Friday, October 30, 2015

People Watching, Dogs, Bikes and Street Musicians

Fussen, Germany Boy in Lederhosen
Fussen, Germany Medieval Band
Nothing like getting out on foot to explore a city. Central Europe with its old medieval town squares is a perfect place to do just that. Along with some fantastic people watching, a little dog watching and plenty of street performers to throw in a little ambiance. 

One of my favorite pictures from our trip was this one of a young boy fully decked out in Lederhosen complete with suspenders. The pants are long, heavy leather (not the traditional shorts). You can see by how he stands that he was feeling quite proud of his outfit. I love how Dad is left holding the pack back because it just didn't go with the assemble. 

Fussen, German Bike Scene
So what was the boy and the rest of the crowd so intensely watching? Why a German medieval band of course. They were really rocking out with a very rhythmic beat getting lots of people in the crowd clapping along. In every city we walked there was music. Whether traditional, medieval, classical or otherwise. It was lively and festive and I so enjoyed it as we explored the streets of Europe.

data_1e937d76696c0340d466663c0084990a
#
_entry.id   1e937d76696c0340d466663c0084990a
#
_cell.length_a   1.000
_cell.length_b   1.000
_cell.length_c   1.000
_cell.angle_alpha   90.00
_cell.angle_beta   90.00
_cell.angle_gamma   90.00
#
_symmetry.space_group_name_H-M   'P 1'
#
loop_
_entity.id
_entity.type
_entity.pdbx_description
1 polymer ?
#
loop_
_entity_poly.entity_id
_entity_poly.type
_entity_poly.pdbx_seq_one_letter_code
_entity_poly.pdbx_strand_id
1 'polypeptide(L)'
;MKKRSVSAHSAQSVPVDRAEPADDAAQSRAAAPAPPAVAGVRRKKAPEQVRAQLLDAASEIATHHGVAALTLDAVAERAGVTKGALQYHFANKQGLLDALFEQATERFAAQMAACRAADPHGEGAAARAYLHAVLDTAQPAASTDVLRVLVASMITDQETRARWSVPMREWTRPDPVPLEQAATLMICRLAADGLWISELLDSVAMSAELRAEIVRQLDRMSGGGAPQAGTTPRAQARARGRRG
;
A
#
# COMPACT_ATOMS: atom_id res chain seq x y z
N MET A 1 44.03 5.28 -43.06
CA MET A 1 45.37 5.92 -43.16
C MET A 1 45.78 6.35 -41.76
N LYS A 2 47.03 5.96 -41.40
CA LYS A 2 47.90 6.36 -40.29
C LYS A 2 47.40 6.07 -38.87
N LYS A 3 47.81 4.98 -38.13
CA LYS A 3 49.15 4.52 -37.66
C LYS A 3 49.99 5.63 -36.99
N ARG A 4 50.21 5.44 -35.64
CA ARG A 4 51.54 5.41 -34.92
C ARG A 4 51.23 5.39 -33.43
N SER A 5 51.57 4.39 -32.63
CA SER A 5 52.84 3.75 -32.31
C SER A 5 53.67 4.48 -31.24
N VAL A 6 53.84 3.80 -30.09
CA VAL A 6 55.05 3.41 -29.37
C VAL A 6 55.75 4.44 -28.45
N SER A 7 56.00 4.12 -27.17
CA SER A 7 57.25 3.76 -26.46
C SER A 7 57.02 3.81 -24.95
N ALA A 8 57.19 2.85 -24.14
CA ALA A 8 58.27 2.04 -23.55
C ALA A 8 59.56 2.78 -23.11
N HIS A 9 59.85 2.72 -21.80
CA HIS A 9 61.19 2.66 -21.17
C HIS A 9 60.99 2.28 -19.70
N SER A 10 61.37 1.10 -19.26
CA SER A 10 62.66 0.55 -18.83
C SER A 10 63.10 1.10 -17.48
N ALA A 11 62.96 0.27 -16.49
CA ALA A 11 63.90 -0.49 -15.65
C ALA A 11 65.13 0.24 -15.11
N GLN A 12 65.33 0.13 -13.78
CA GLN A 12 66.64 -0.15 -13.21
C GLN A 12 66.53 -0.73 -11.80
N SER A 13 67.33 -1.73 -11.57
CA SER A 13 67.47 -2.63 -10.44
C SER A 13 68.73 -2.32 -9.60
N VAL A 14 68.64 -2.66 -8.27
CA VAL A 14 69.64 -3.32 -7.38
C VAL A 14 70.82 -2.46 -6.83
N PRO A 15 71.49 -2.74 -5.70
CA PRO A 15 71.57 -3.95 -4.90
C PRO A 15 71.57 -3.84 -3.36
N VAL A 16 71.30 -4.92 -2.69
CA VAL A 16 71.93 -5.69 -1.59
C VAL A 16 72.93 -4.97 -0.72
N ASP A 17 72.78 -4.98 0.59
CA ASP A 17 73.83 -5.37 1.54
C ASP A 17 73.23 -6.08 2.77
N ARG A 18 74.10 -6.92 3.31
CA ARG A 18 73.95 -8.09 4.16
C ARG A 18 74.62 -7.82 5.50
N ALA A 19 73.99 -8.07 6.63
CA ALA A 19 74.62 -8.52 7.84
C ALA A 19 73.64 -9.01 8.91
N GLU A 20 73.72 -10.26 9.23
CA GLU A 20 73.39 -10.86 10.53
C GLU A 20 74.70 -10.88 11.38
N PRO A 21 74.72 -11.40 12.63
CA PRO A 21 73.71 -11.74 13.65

Accordion Player in Fussen
Notice all the bikes piled up there off to the side of the band? That was a curiosity as well. It would seem that Germans really, really (I could probably throw in another 'really' here) like their bikes. We saw groups on bikes, families on bikes, vacationers on bikes and well pretty much everyone seemed to have them packed on top or in back of their cars. I suppose with all the narrow streets it probably makes sense. 

Harp Player in Bratislava, Slovakia